Automating tweets with Twitter API v2

As Twitter disables many apps that use the v1.1 API, it's time to learn how to automate tweets using v2.

Last week, I was surprised to receive an email from Twitter saying that my application was suspended due to violating the terms of service. What actually happened is that Twitter started shutting down free apps that used v1.1 of the API, which is now reserved for paying customers. So if you also received the same notice, it doesn’t mean your app did anything wrong, it just means they want you to switch to the v2 API.

I figured it would be a relatively easy transition. Unfortunately, the Twitter developer portal is a confusing mess of settings and buttons and options that took me a while to figure out. This post walks you through the steps I took to create a new application that automates tweeting.

Note: Twitter allows free write access to the API. If you want to read from the API, in most cases you’ll need a paid account.

Apply for a developer account

If you don’t already have a developer account, go to the developer site and click “Developer Portal”. You’ll be greeted with a page that describes the Twitter API and asks you to subscribe for $100 USD/month. Under the “Subscribe” button, you’ll see “Apply for a Free Account”, and that’s what you should click.

Next, you’ll be asked to describe your use cases for accessing the Twitter API and accepting the terms of service. Once you submit the form, you’re immediately taken to the developer portal.

Set up your project and create your app

Once you are in the developer portal, you’ll first need to create a project and an app. These are created automatically for you when signing up for a free account from scratch; otherwise, if you already had a developer account, you’ll need to create these on your own. Make sure you set the environment to production so you can tweet to your account.

Either way, you’ll end up with API Key, API Key Secret, and Bearer token keys that you need to save for later. (You don’t actually need the Bearer token for the purposes of this post.)

Set up write access (user authentication)

If you are only planning on reading from the Twitter API, you can skip this step. Otherwise, the next step is to set up user authentication for this application. Confusingly, you need to do this even if you just plan on tweeting as your own user and won’t be logging anyone in with their Twitter credentials. You won’t have write access to the API without enabling user authentication.

Click “Set up” under “User authentication” and you’ll be brought to another page with a variety of fields to fill in:

  • Under “App Permissions” select “Read and write”

Twitter App Permissions form

  • Under “Type of App” select “Web App, Automated App, or Bot”

Twitter App Type form

  • Under “App Info” provide a Callback URI and Website URL (it doesn’t matter what you set for these as long as you aren’t using Twitter logins on your app)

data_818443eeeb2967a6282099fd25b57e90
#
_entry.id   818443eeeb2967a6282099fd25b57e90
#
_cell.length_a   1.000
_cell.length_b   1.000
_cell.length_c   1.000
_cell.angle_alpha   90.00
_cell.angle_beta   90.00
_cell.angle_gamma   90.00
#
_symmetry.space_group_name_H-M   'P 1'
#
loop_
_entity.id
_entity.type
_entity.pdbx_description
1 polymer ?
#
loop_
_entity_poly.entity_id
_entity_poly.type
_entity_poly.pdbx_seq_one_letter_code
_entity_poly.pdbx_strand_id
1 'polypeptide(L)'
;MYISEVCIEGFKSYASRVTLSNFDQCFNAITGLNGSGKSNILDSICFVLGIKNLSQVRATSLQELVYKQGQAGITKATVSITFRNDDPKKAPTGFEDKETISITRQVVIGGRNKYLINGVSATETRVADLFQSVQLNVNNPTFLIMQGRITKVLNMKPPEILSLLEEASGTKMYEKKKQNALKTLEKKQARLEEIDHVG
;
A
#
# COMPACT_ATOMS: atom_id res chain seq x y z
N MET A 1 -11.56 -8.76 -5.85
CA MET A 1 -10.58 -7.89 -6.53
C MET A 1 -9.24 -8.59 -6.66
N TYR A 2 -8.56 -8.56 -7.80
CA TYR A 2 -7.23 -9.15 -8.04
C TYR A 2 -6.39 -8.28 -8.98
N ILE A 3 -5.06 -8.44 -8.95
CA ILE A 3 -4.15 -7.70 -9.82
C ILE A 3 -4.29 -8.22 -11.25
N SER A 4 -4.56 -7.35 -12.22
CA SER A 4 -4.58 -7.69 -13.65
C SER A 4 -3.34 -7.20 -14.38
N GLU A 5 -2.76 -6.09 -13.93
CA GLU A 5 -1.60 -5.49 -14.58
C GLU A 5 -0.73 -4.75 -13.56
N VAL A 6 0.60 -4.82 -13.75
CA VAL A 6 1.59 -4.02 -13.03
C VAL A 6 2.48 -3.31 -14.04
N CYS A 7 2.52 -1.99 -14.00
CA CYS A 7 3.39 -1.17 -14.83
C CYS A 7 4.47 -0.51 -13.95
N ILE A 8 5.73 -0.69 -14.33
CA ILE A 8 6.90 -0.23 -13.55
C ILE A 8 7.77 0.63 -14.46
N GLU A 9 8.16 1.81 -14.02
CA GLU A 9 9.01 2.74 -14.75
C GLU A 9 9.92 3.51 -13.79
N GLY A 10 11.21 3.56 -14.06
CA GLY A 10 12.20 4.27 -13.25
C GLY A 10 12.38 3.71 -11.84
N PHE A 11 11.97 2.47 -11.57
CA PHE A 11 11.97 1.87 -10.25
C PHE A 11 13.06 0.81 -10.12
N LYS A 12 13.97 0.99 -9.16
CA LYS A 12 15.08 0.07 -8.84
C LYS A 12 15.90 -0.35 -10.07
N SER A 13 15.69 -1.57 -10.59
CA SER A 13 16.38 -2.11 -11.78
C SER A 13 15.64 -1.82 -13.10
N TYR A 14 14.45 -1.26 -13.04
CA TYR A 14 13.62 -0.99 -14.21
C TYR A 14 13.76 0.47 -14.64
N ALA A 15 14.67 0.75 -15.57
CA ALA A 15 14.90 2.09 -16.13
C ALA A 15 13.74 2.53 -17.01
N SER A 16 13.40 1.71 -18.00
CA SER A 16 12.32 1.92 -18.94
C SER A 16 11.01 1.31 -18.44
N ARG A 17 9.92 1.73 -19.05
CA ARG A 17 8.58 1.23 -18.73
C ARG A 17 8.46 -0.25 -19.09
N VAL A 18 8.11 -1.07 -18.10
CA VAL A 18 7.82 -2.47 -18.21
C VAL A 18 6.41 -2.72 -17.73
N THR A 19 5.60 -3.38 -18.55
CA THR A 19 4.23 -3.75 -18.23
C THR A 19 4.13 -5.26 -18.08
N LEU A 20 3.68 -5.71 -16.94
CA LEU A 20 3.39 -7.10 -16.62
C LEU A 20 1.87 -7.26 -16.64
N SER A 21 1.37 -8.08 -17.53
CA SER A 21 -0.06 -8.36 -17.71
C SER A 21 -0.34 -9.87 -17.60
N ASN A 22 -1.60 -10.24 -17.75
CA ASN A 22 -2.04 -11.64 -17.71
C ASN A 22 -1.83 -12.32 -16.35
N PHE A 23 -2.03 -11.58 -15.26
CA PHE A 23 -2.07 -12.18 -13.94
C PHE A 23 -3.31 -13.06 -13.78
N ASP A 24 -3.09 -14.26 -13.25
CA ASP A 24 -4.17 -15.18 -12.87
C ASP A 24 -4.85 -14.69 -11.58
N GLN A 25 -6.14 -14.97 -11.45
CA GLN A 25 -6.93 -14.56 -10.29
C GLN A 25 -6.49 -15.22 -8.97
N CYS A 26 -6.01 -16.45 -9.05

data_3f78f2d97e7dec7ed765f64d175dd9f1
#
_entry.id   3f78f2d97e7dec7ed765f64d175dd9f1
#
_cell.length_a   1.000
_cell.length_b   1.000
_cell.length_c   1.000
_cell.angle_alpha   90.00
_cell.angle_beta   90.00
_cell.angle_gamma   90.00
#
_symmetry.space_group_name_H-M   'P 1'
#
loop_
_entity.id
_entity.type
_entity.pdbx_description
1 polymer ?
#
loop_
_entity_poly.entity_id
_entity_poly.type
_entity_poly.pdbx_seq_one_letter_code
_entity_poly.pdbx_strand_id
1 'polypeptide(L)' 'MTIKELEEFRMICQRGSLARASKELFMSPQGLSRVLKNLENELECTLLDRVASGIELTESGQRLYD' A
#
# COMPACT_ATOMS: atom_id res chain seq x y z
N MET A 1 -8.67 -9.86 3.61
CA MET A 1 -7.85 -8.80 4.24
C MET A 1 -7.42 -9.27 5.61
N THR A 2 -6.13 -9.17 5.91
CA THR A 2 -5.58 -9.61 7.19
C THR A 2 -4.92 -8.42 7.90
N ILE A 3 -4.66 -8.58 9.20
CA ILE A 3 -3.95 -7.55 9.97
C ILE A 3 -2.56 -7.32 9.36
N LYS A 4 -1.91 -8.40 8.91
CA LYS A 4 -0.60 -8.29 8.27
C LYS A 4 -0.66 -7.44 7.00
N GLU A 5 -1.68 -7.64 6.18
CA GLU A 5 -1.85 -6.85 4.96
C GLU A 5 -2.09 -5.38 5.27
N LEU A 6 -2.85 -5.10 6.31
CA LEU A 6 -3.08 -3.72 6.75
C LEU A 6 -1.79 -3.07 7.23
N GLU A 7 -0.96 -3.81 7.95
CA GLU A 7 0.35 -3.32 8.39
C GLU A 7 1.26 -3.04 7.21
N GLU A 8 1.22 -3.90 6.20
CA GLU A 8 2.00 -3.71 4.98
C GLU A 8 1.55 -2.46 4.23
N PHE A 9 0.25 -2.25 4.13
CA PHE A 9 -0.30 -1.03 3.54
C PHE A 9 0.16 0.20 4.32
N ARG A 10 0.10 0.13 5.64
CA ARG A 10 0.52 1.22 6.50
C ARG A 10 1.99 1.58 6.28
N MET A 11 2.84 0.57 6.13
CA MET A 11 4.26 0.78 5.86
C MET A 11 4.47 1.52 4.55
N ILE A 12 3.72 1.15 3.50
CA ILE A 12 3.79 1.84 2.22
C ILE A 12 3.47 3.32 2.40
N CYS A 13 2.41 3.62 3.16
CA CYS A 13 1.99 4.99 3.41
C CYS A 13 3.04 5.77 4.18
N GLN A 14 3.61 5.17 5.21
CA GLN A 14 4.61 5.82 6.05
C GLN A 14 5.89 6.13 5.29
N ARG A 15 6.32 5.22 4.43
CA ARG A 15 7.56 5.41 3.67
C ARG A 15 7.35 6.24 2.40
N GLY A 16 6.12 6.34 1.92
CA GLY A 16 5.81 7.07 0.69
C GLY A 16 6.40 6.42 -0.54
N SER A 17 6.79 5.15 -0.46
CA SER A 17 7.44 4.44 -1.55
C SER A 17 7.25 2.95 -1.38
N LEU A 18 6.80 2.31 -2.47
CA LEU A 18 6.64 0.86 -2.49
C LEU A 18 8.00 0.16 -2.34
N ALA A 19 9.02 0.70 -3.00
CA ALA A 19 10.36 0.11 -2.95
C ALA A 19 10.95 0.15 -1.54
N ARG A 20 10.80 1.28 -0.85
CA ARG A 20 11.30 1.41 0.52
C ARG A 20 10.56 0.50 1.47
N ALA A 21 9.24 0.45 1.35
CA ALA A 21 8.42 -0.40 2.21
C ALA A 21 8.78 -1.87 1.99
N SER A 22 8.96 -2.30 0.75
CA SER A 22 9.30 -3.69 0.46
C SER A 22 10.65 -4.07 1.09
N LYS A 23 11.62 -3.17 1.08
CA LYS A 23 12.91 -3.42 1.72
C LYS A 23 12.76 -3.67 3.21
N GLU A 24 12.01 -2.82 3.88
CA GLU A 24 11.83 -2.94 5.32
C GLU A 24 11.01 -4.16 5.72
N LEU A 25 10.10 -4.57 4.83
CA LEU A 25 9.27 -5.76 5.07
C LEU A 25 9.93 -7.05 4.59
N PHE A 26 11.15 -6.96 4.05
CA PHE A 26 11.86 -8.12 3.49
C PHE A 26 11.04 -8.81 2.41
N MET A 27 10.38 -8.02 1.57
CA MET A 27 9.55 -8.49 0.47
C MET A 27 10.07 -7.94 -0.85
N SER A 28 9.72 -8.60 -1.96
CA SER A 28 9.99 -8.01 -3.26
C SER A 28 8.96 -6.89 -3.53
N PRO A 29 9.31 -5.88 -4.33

• Click “Save”

At this point you’ll be greeted with a screen displaying your Client ID and Client Secret. This is used for Twitter login, and while you should save these in case you need them later, you won’t need them for only API access.

Generate your access token

By default, your app can only access the Twitter API as an app, which has a very limited set of allowed operations. If you were setting up an app used Twitter login, the users would opt-in to allowing additional access. However, if you just want to tweet as the account who owns the app, you need to generate an access token and secret.

At the top of your app page, click “Keys and Tokens” and scroll down to the “Authentication Tokens” section. Next to “Access Token and Secret”, click “Generate”. You’ll be presented with your access token and secret. (You may also be presented with the same API Key, API Key Secret and Bearer token that you received when you first created the app. This appears to happen just the first time you generate an access token.)

Twitter App Auth Setup section

Double-check back on your “Keys and Tokens” page that the access token was created with read and write permissions.

Twitter App Acess Tokens status

Tweet our your message

Once you have all of that set up, you can now send your first tweet via the v2 API. You’ll use the API Key and API Key Secret from the app and the access token and access token secret that are assigned to the user who owns the app. Here’s an example using the excellent twitter-api-v2 npm package:

import { TwitterApi } from "twitter-api-v2";

const client = new TwitterApi({

    // these two values come from your app's API keys
    appKey: TWITTER_API_KEY,

    // these two values come from the user's access tokens
    accessToken: TWITTER_ACCESS_TOKEN,

await client.v2.tweet("Hello world from the v2 Twitter API!");

And with that, you should see your tweet live within seconds.


The developer portal for creating and editing apps is a bit confusing and there are a lot of keys to keep track of. Ultimately, once have your API keys and access token, that’s all you need to tweet automatically. Just remember to enable user authentication (even if you really don’t need it) and set your app to have write permissions. Happy tweeting!

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